Zane Wilson

100 Responses

  1. I'm the one in a billion that has never owned a cell phone of any type. Other than emergencies, I don't see any value in having a cell phone. If i did, my wife would call me every hour to say, "what are you doing", like she does to most of her friends.

  2. Rare to find one. Ha, I guess I'm rare. I havent used one since 2007. I have two phones and an iPod. None connected to the towers. Only WiFi

  3. its great to know that my father bought nokia in early 90's since i opened my eyes in 1994 i saw that cellphone in their hands 🤩
    love you Dad 💗💗 Miss you everyday R.I.P 😢

  4. i got my first cellphone after my dad died in 2006
    mom bought me a nokia 2310 at the age of 11 just to take care of me
    she's so caring and sensitive 💗💗always calls me to ask that where i am, yet

  5. E-sim will not allow the most useful thing with a sim, which is to put it in another phone to make a call from it right away

  6. I had an iPhone 3GS when I was 14, it was the best iPhone I’ve had.. until I got the XS Max lol. I’m still using the same phone number since 2011.

  7. i am not able keep listening . Is this made with intention for toddler? There no description of how SIM card functions . Just Terms coming with technological bible

  8. I was 10 when I had my first phone. I think it was one of Sony Ericsson’s first colored screen phones, the T610. I loved it 🙂

  9. You can use a phone without a sim card nowadays. They are called eSIMs and it's one of the best inventions. Basically you can scan a QR code issued by a phone provider and register your services. Pixel 3a, Pixel 4, iPhone 11 have this capability.

  10. I have not succeeded a lot of times but now I make 603 bux per day! because of this fantastic site here MyEasyOnlineJobs .c o m

  11. OK, so I'm a space history geek, BUT, the Apollo Lunar Module only had a total of 22 kilobytes of memory (16k in the primary and 6k in the auxiliary backup) and it weighed a couple hundred pounds…

  12. I had to change Verizon Wireless phones and my SIM card did NOT carry any of my contacts over, I had to manually re-enter them. Thanks Verizon.

  13. My first phone was a Nokia 3410, i got it when i was 13, also year 2003.
    And yes, i remember the very first sim cards, thank God they are smaller today.

  14. don't remember the model of my first but it back before 2000 think maybe 1998, Motorola on Vodafone, old analogue brick with extendable aerial, this was before sim cards, number was embedded in the phone (no text messaging either), cost £7.50 line rental + call time so had to top up £15 every month or no service.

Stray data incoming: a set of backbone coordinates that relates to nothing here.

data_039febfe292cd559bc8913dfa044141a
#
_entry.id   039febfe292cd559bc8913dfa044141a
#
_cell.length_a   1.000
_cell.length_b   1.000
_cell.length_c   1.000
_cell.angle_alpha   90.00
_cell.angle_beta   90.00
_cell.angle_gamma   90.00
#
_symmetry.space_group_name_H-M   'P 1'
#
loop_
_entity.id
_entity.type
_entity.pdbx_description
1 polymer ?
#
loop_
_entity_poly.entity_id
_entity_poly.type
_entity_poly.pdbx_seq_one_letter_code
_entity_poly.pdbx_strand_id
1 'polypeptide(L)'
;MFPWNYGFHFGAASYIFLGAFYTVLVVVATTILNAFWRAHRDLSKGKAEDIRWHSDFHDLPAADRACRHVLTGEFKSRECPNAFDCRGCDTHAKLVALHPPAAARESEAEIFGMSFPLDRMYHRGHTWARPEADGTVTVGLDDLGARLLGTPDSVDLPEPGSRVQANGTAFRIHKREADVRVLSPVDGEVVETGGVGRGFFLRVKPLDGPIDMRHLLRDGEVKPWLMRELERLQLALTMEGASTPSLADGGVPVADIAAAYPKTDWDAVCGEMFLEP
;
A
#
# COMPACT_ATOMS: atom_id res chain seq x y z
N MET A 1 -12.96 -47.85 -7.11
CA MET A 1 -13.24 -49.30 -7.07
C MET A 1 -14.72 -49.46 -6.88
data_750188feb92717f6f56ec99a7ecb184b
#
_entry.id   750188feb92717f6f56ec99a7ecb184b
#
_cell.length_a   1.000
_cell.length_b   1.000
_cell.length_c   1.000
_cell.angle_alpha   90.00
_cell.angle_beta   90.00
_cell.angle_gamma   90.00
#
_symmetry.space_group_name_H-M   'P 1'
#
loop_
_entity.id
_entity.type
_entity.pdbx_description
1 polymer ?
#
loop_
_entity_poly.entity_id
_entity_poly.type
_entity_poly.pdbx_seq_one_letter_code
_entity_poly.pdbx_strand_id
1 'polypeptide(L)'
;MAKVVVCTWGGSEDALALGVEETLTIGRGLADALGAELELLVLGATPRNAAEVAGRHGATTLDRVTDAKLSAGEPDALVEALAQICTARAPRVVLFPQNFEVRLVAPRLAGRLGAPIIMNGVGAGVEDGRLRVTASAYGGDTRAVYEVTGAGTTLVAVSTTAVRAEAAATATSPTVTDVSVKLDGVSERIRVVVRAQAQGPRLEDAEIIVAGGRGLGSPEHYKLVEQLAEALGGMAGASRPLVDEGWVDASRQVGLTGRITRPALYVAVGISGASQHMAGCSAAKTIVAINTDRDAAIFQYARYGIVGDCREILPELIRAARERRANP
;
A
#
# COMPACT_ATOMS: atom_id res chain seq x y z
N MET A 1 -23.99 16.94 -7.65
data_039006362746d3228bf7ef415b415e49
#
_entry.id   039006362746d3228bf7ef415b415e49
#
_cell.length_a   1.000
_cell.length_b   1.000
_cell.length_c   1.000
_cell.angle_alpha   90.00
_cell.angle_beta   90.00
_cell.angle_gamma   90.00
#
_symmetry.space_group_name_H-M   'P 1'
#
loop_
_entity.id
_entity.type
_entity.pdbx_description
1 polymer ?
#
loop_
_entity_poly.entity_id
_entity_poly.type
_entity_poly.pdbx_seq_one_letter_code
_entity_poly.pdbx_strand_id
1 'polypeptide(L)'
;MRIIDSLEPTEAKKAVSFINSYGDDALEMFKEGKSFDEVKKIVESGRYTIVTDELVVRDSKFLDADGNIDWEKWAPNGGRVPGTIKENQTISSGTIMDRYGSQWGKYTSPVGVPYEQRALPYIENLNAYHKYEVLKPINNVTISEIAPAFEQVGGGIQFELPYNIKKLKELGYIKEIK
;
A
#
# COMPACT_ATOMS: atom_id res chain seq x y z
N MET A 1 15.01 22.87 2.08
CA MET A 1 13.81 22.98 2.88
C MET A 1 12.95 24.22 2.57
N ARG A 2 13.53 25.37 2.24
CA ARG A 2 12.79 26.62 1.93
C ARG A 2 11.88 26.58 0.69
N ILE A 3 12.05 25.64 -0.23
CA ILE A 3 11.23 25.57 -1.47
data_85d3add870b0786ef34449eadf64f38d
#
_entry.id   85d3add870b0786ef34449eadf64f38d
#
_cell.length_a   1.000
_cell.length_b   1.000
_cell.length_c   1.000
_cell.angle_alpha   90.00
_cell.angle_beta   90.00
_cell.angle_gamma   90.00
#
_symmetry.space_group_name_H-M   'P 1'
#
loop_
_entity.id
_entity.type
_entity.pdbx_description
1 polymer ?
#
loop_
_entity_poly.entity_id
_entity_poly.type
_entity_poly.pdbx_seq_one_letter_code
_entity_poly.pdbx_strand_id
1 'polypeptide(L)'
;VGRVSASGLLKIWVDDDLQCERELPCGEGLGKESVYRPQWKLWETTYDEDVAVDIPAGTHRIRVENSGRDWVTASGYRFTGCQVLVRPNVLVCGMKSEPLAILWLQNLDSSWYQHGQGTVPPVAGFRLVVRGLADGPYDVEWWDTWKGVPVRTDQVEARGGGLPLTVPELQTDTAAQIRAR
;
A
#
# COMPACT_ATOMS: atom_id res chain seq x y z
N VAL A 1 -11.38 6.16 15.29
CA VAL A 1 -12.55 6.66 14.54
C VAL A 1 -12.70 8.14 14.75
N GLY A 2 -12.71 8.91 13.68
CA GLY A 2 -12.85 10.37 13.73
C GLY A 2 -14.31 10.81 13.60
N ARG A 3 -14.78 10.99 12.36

15. This is pure propaganda in favor of Big Brother. They gloss over the track and trace features and make it look like the most wonderful possession to have. C'mon now sheeple. Please queue up for your sums. This is the last step before they imbed the sim card in your body.

  16. This is a hundred percent right Linus tech tips to the better video on it you can use a SIM card without having a SIM cards called ESIM Verizon iPhone 4 used and the new iPhone x uses it

  17. At 3:22 you said the microprocessor was made of silicone. That is wrong. It’s made of silicon. Silicone is a paste you seal things such as bathtubs or windows with. Silicon is the element that allows this tech to function as a semiconductor.

    Good video though. Informative

  18. Well i got my first phone (not rlly a phone) a peppa pig phone 😂😂😂 then at 6yrs old i got my Samsung j5 about you bright side 🙈🙈🙈

  19. My 82 yr old Mother just bought her 1st cell phone, She HATES IT lol, refuses to get rid of her landline. but once I installed slot games on it she wont put it down lol

  20. Satellites don't exist…all land based tech.. For sure there are some high attitude balloons and planes but you cannot go to one went to the moon.. Think you better re-do this video..

  21. Lol this is untruthful. My phone doesn't require a SIM card at all. I have Data, can make calls and send and receive SMS without a SIM. My phone doesn't even take a SIM card. Alot of older phones especially thru Verizon doesn't require one.